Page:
It is, apparently, very difficult to put a good trans character in your TV show. Recent attempts at portraying trans men have tended to leave something to be desired. And last week on ‘Orphan Black,’ along came Tony.
However, for some reason, the siren song of shock value makes writers unable to let sleeping dogs lie. Happiness (or let’s be real, any positivity) just isn’t authentic enough. Queer characters have a bull’s-eye on their backs because their suffering is interpreted as a commentary on the cruelty of the human condition, even if their death has nothing to do with their identity. It’s symbolic! The potential pathos payoff of a queer martyr is too tempting to worry about silly junk like the importance of representation or overcoming adversity. Queer kids, you can totally have a meaningful future, until your death is required for timely social commentary or for the sake of artistic profundity! But you still kind of sort of existed when it was relevant to other people, so isn’t that enough? Ah yes, you can always depend on that token queer waiting in the slaughterhouse when you’ve run out of ideas and/or creative integrity.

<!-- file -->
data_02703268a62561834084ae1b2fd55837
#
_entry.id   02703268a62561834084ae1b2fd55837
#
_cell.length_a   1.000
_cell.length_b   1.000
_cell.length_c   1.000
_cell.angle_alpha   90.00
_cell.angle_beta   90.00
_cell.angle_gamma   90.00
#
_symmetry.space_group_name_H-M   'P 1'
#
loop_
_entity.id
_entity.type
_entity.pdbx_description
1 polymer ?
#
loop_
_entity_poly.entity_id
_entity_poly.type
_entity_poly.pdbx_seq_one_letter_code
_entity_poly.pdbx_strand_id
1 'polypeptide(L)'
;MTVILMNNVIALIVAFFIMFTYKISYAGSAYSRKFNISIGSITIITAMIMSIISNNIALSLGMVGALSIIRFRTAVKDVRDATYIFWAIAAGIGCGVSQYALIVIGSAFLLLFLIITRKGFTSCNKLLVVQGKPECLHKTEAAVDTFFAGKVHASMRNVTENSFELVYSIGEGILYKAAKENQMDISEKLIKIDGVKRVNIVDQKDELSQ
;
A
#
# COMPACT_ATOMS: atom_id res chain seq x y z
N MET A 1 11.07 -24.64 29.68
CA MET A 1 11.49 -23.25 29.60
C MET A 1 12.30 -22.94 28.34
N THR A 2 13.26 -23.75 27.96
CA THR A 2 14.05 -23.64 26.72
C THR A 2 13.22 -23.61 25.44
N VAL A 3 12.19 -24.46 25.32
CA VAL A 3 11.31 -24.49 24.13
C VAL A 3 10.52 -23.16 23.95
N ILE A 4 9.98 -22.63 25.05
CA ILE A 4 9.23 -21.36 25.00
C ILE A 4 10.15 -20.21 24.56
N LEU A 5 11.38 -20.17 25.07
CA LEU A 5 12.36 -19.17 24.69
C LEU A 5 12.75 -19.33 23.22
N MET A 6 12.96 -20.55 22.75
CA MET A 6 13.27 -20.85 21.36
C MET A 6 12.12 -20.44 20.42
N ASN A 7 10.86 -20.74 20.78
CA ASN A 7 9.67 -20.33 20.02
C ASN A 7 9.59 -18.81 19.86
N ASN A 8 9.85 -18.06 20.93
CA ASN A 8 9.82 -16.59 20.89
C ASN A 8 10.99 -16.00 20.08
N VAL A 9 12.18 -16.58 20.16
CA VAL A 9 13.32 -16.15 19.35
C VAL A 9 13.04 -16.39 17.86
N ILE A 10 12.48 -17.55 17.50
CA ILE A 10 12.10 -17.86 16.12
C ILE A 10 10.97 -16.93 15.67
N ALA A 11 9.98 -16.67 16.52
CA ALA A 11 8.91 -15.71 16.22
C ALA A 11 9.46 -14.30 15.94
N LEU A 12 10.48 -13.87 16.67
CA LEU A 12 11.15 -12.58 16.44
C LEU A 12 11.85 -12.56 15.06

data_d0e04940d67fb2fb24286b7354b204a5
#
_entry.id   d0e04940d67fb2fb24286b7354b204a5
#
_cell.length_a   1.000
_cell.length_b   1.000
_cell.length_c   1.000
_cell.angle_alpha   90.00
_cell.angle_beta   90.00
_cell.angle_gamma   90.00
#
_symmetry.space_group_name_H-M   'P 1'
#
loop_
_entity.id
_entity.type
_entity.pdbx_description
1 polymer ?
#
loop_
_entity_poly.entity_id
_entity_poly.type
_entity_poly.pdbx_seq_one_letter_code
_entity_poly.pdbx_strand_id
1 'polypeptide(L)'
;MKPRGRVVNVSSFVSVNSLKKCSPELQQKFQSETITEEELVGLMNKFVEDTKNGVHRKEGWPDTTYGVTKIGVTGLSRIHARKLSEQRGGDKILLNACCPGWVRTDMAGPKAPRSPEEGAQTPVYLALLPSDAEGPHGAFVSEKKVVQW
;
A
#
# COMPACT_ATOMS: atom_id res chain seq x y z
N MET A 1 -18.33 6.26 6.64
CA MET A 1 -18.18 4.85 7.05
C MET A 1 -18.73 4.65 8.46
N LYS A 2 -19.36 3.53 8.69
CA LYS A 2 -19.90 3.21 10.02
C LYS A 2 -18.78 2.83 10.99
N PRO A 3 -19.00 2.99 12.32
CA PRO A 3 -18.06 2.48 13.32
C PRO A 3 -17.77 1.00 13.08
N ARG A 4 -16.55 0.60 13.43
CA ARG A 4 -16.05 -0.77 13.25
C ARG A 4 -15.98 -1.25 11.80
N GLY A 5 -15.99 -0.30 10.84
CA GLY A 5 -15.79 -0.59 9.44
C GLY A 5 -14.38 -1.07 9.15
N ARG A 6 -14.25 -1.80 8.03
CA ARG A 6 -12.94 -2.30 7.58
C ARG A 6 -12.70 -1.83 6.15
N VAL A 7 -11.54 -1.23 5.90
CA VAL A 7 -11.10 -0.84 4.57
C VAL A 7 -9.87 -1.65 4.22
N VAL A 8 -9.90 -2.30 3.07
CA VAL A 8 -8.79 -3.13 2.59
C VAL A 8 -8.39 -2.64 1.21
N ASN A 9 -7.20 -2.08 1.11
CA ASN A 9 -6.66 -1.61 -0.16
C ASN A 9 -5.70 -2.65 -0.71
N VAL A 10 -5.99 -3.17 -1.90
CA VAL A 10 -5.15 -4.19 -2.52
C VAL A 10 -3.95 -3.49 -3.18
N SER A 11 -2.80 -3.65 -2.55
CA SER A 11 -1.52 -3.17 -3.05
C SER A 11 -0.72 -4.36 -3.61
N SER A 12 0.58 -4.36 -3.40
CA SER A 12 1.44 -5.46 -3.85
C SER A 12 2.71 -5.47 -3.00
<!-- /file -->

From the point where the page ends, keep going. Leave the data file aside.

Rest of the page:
This is a guest post by Lee Skallerup Bessette. When I saw the call for submissions for this month’s feature on abortion and reproductive rights, I knew right away that I had to write about Degrassi. I grew up in Canada (suburban Montreal to be precise) and Degrassi was the show everyone watched. Even if […]